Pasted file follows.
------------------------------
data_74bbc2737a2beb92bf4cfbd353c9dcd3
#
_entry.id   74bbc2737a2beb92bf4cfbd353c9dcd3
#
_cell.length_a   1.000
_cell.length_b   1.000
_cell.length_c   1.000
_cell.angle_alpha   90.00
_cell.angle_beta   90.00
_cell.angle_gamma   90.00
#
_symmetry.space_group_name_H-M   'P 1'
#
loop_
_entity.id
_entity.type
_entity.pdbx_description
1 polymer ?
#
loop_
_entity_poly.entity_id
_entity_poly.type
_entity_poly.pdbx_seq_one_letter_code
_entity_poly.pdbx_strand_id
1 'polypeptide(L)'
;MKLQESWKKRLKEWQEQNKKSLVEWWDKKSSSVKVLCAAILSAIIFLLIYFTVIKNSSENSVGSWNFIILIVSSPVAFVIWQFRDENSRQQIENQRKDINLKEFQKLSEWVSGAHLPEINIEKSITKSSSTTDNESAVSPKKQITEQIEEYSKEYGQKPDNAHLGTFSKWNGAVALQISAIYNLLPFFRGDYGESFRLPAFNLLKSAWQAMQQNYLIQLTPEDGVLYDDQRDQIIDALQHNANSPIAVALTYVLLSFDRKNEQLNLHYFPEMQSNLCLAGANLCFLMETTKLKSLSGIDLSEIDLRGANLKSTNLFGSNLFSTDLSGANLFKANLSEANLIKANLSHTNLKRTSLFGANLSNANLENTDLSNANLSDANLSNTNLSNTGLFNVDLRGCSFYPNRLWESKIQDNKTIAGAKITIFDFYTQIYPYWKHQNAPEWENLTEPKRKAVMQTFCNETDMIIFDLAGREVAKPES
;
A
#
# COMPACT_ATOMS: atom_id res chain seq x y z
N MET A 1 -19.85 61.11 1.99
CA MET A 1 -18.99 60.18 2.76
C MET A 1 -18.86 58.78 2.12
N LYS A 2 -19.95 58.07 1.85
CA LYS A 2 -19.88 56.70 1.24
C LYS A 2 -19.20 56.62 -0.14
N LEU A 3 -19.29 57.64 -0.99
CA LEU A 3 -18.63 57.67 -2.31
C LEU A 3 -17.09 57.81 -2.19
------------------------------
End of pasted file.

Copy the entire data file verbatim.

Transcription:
data_74bbc2737a2beb92bf4cfbd353c9dcd3
#
_entry.id   74bbc2737a2beb92bf4cfbd353c9dcd3
#
_cell.length_a   1.000
_cell.length_b   1.000
_cell.length_c   1.000
_cell.angle_alpha   90.00
_cell.angle_beta   90.00
_cell.angle_gamma   90.00
#
_symmetry.space_group_name_H-M   'P 1'
#
loop_
_entity.id
_entity.type
_entity.pdbx_description
1 polymer ?
#
loop_
_entity_poly.entity_id
_entity_poly.type
_entity_poly.pdbx_seq_one_letter_code
_entity_poly.pdbx_strand_id
1 'polypeptide(L)'
;MKLQESWKKRLKEWQEQNKKSLVEWWDKKSSSVKVLCAAILSAIIFLLIYFTVIKNSSENSVGSWNFIILIVSSPVAFVIWQFRDENSRQQIENQRKDINLKEFQKLSEWVSGAHLPEINIEKSITKSSSTTDNESAVSPKKQITEQIEEYSKEYGQKPDNAHLGTFSKWNGAVALQISAIYNLLPFFRGDYGESFRLPAFNLLKSAWQAMQQNYLIQLTPEDGVLYDDQRDQIIDALQHNANSPIAVALTYVLLSFDRKNEQLNLHYFPEMQSNLCLAGANLCFLMETTKLKSLSGIDLSEIDLRGANLKSTNLFGSNLFSTDLSGANLFKANLSEANLIKANLSHTNLKRTSLFGANLSNANLENTDLSNANLSDANLSNTNLSNTGLFNVDLRGCSFYPNRLWESKIQDNKTIAGAKITIFDFYTQIYPYWKHQNAPEWENLTEPKRKAVMQTFCNETDMIIFDLAGREVAKPES
;
A
#
# COMPACT_ATOMS: atom_id res chain seq x y z
N MET A 1 -19.85 61.11 1.99
CA MET A 1 -18.99 60.18 2.76
C MET A 1 -18.86 58.78 2.12
N LYS A 2 -19.95 58.07 1.85
CA LYS A 2 -19.88 56.70 1.24
C LYS A 2 -19.20 56.62 -0.14
N LEU A 3 -19.29 57.64 -0.99
CA LEU A 3 -18.63 57.67 -2.31
C LEU A 3 -17.09 57.81 -2.19